NORFOLK, Va. - U.S. Sen. and Former Virginia Gov. Tim Kaine was trapped in the Capitol during the riots one year ago.
He says it's a day he'll never forget, because for a few moments, he understood what it was like to be attacked for simply casting a vote.
Here's what he shared with News 3 about his awakening.
“I was angry because… I'll be blunt. You know, I'm a white male born in 1958. Nobody had ever tried to disenfranchise me before. For four hours, I had a glimpse personally of what it felt like to be disenfranchised,” he said. “By the next day I walked to the office, the sun was up, the crisis had passed, I was in no danger of being disenfranchised again. But it made realize over those four hours how awful that feeling is. The knowledge that people are trying to take away your vote and even willing to use violence to do it, as has been the case often throughout our history.”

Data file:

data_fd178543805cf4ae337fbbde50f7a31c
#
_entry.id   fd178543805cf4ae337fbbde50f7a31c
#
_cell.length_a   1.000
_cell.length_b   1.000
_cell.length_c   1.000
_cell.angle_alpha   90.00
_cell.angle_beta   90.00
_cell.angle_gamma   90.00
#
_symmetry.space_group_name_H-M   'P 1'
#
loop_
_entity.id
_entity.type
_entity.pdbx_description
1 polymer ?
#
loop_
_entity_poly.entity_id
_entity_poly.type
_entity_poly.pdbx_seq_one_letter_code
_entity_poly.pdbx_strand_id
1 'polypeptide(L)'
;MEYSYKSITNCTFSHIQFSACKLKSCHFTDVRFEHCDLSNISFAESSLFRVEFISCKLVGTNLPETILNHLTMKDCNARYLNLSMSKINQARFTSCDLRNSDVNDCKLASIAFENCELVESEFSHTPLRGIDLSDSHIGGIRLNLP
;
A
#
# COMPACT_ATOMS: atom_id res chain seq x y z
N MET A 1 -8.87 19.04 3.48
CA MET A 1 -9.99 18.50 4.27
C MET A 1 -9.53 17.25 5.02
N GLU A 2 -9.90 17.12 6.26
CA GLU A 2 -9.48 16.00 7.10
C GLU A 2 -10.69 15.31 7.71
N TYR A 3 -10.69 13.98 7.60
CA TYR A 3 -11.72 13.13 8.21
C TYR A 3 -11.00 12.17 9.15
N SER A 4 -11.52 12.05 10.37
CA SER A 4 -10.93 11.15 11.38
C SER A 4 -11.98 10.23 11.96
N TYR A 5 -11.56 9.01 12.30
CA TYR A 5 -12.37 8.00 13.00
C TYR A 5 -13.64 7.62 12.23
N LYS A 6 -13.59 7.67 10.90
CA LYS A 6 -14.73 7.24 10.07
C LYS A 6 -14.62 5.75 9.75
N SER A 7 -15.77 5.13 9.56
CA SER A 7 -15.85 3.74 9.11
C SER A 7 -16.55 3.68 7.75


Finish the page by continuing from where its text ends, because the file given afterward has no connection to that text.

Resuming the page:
Acknowledging that violence has been used to stop African Americans and other minorities from voting, the senator said the experience connected him to the experience of those who have been disenfranchised throughout history.
Sen. Kaine tells us he is working on the John Lewis Voting Rights Act of 2021 and the Freedom to Vote Act. These measures would prevent states from passing laws that aim to limit voting rights.
He hopes it will move forward by Martin Luther King Jr. Day later this month.